Falling Euro
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Euro at Risk Despite Rising CPI as Markets Envision ECB Rate Cuts

By:Ilya Spivak

The euro may fall as German and Eurozone inflation data helps make the case for interest rate cuts in 2024 despite pushback from the European Central Bank

  • The euro scored strong two-month gains thanks to a weak U.S. dollar and hawkish ECB.
  • Incoming German and Eurozone-wide inflation data will test the currency’s resilience.
  • Traders may ignore a headline CPI jump and focus on domestic weakness, hurting the euro.

The euro enjoyed its best two months in a year in November and December of 2023, rising 4.4% against the U.S. dollar.

A broadly weaker greenback seemed to contribute most of the impetus for the move. The currency slumped as markets priced in a swift interest rate cut cycle from the Federal Reserve, eroding its yield advantage.

The European Central Bank (ECB) contributed a bit of the heavy lifting. While the Fed embraced the markets’ dovish repositioning at its December conclave, ECB President Christine Lagarde and the central bank’s Governing Council pushed back on similar speculation.

Euro sent higher as the ECB tries to resist rate cut pressure

Speaking at the press conference following the Dec. 14 policy meeting, Lagarde said the central bank “should absolutely not lower our guard” in the fight against inflation, adding that officials “did not discuss rate cuts at all”. That sent the euro sailing higher to close with a gain of over 1% on that day alone.

At the same time, Lagarde said the ECB expects base effects to push up inflation in December and will make for a slower disinflationary process in 2024. The markets seem to agree. Experts expect the consumer price index (CPI) measure of German price growth to have increased 3.9% year-on-year last month, up from a rate of 2.3% in November.

Eurozone HCPI Y/Y
Source: Bloomberg

CPI data coming this week

Region-wide CPI statistics are due later this week are projected to follow Germany’s lead. Inflation is seen rising to 3% year-on-year in December from 2.4% in the prior month. That would mark the highest reading in three months and the largest one-month pickup since October 2022.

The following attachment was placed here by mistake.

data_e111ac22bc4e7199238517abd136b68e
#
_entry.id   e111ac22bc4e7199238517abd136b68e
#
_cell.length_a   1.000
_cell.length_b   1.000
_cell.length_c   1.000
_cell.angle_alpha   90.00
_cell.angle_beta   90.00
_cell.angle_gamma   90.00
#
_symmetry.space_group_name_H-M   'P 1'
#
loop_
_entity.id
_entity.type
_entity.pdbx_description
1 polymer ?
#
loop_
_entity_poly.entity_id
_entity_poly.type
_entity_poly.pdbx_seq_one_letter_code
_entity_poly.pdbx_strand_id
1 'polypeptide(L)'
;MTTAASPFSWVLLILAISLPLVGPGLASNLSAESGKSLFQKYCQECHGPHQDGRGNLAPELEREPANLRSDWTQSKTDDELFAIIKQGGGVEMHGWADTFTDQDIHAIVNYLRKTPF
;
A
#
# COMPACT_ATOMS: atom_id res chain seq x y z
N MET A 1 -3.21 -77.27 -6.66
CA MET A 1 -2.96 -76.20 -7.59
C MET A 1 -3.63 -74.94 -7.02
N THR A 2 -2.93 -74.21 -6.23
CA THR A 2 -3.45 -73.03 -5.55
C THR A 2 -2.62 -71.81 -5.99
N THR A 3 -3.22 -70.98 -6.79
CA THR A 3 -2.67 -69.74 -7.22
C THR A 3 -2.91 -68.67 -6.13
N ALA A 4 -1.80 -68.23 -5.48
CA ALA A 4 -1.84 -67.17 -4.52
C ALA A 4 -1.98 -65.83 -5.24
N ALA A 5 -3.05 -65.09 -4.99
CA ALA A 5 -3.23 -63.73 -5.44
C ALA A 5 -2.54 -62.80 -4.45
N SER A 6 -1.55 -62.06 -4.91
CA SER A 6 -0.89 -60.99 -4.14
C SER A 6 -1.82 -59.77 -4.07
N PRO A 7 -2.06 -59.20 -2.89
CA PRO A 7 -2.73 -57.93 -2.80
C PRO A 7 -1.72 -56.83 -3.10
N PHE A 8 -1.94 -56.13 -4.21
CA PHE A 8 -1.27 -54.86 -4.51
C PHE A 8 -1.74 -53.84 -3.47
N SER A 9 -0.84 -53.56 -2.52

Nevertheless, the markets are dubious about the ECB’s hawkish appetite. The priced in policy path has continued to inch in a move dovish direction following December’s meeting rather than backtracking on November’s meaty adjustment. Analysts expect the first 25-basis-point (bps) cut no later than April.

Six cuts in total–amounting to 150 bps or 1.5% in rate reduction–are already reflected in market pricing. The probability of a seventh one is implied at 68%, giving it better-than-even odds and implying that traders see the path of least resistance as biased in a dovish direction.

Financial markets to the ECB: we don’t believe you

Investors’ disbelief seems rooted in the ECB’s own guidance. Back at the December ECB presser, Lagarde said that officials are “particularly attentive to domestic inflation” and that they “don’t have a recession in [their] baseline” for how the economy is expected to perform. All this was punctuated by a commitment to be “data dependent."

Eurozone market-implied policy rates
Source: Bloomberg

As it happens, the data seems to be telling a story about externally driven price growth and economic contraction. Food prices – where the ECB’s actions have little influence–remain the biggest contributor to headline CPI. Filtering them and energy costs–the “base effect” culprit–leaves price growth of just 2.3%.

Meanwhile, leading purchasing managers index (PMI) data shows that Eurozone economic activity shrank for a sixth consecutive month in December, with both manufacturing and the service sector in retreat. This suggests that a recession in the currency bloc is probably already underway.

With that in mind, the euro seems vulnerable as December CPI data prints this week. Traders may look through the widely expected jump in headline readings to focus on where they are coming from. If discounting external and base influences leaves domestic prices looking weak amid the downturn, the rate cut hopeful may drive the currency lower.

Ilya Spivak, tastylive head of global macro, has 15 years of experience in trading strategy, and he specializes in identifying thematic moves in currencies, commodities, interest rates and equities. He hosts Macro Money and co-hosts Overtime, Monday-Thursday. @Ilyaspivak

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